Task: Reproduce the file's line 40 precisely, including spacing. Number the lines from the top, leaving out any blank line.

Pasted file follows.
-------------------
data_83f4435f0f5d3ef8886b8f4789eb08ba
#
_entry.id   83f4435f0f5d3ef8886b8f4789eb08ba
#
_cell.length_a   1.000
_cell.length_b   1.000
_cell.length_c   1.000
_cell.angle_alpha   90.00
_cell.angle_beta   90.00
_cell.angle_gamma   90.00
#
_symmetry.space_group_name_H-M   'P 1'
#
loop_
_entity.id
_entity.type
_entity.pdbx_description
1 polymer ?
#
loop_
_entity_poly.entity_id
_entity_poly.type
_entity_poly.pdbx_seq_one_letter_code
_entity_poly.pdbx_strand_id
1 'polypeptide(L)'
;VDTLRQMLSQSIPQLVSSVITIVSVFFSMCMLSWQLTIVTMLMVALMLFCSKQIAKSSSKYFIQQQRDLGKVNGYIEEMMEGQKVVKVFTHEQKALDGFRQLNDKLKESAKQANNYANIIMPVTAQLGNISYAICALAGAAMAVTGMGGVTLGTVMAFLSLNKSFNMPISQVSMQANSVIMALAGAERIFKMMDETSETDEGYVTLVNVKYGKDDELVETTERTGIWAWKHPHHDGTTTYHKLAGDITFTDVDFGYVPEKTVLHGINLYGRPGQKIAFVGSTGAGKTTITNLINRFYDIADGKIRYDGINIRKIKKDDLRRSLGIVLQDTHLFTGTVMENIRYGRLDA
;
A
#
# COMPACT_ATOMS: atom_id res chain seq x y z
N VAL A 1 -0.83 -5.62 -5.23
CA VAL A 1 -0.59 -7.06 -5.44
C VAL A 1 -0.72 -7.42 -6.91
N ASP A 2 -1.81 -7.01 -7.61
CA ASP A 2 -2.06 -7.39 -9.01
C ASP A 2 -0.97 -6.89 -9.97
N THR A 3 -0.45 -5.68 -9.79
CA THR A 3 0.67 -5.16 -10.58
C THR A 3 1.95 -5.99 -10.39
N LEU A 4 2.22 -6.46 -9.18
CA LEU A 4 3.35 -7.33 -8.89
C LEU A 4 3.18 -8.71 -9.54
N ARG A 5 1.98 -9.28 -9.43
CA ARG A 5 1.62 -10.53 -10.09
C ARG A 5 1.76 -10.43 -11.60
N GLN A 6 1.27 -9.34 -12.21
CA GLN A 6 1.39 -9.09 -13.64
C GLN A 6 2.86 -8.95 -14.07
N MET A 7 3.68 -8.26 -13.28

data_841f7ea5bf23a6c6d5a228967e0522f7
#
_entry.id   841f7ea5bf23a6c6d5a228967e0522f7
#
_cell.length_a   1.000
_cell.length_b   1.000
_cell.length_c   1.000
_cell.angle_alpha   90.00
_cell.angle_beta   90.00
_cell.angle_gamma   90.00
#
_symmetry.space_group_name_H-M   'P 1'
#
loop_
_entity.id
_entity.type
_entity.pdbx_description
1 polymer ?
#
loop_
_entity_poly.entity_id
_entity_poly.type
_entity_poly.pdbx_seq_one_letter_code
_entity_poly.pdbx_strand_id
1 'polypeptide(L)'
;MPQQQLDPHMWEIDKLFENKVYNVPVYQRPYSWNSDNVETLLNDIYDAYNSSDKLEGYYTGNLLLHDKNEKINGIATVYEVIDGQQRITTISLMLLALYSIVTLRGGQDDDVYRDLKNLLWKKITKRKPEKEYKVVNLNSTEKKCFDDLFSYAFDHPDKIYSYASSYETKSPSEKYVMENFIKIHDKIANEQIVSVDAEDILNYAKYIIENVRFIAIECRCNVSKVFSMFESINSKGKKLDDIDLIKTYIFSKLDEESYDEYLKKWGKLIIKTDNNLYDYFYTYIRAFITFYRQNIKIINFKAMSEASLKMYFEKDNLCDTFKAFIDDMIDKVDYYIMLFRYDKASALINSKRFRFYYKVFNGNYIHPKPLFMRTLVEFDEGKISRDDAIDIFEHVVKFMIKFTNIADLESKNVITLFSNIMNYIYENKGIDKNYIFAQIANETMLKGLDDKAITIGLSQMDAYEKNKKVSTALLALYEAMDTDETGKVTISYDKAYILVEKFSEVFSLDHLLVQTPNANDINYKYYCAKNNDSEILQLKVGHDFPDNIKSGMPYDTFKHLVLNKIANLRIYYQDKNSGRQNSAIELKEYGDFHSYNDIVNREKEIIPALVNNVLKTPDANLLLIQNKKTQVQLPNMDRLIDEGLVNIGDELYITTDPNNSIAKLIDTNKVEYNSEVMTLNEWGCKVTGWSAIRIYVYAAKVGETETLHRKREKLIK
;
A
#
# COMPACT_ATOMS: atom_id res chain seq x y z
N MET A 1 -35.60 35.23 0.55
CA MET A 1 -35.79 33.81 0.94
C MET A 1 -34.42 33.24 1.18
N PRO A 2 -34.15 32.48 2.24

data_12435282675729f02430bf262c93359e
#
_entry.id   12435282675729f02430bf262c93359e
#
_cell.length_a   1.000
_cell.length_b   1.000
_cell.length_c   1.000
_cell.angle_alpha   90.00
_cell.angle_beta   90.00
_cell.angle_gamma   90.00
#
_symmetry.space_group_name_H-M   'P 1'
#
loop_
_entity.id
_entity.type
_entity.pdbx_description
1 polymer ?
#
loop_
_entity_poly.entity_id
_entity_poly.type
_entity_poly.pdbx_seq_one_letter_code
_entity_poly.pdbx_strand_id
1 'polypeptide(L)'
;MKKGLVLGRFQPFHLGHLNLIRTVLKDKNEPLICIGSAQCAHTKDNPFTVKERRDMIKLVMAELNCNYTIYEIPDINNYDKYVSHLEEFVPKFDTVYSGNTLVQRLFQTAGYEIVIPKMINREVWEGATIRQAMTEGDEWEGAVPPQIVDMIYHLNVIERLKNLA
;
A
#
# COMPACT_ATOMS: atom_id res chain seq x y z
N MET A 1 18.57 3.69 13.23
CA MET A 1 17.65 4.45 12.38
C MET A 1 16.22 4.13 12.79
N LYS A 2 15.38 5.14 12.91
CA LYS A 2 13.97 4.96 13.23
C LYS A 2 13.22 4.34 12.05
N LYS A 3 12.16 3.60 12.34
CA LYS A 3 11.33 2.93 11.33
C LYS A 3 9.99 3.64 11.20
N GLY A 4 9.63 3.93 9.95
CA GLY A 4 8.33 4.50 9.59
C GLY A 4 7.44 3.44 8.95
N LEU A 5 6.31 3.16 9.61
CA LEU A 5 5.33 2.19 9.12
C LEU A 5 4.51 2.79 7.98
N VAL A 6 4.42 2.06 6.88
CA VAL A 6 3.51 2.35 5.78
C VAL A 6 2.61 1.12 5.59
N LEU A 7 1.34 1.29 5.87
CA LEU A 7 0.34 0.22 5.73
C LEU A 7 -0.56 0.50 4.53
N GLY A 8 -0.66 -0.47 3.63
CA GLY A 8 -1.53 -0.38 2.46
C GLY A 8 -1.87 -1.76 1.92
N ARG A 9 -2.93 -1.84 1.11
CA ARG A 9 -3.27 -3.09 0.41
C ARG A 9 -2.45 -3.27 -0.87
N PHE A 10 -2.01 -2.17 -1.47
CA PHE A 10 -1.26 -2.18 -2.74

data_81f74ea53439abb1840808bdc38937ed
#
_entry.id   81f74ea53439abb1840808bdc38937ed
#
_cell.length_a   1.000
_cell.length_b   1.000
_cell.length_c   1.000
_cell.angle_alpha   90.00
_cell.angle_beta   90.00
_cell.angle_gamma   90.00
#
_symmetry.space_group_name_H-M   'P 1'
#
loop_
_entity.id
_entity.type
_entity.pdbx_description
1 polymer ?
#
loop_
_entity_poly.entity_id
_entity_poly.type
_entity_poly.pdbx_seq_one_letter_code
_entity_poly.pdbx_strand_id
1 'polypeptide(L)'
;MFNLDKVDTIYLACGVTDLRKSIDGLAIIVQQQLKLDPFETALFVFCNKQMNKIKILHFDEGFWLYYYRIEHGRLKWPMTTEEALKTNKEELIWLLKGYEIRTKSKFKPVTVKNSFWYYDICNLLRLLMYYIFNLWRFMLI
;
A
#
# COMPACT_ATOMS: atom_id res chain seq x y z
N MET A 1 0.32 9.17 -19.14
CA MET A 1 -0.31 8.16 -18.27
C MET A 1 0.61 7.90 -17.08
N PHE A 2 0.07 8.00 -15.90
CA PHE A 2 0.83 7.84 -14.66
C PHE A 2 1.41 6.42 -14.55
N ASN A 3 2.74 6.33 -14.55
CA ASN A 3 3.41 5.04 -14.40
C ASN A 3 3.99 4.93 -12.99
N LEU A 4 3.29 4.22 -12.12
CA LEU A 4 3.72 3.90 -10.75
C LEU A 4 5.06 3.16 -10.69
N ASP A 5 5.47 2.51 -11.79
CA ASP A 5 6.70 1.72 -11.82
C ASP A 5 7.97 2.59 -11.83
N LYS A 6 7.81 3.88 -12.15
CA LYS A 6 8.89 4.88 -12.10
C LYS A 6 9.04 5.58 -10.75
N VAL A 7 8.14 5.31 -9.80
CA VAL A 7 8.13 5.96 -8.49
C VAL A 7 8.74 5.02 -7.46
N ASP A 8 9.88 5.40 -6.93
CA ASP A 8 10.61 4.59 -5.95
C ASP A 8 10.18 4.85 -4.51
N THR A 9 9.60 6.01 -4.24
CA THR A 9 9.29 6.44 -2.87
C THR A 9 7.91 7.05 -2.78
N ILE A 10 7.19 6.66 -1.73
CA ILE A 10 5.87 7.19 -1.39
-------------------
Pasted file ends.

N LEU A 4 2.22 -6.46 -9.18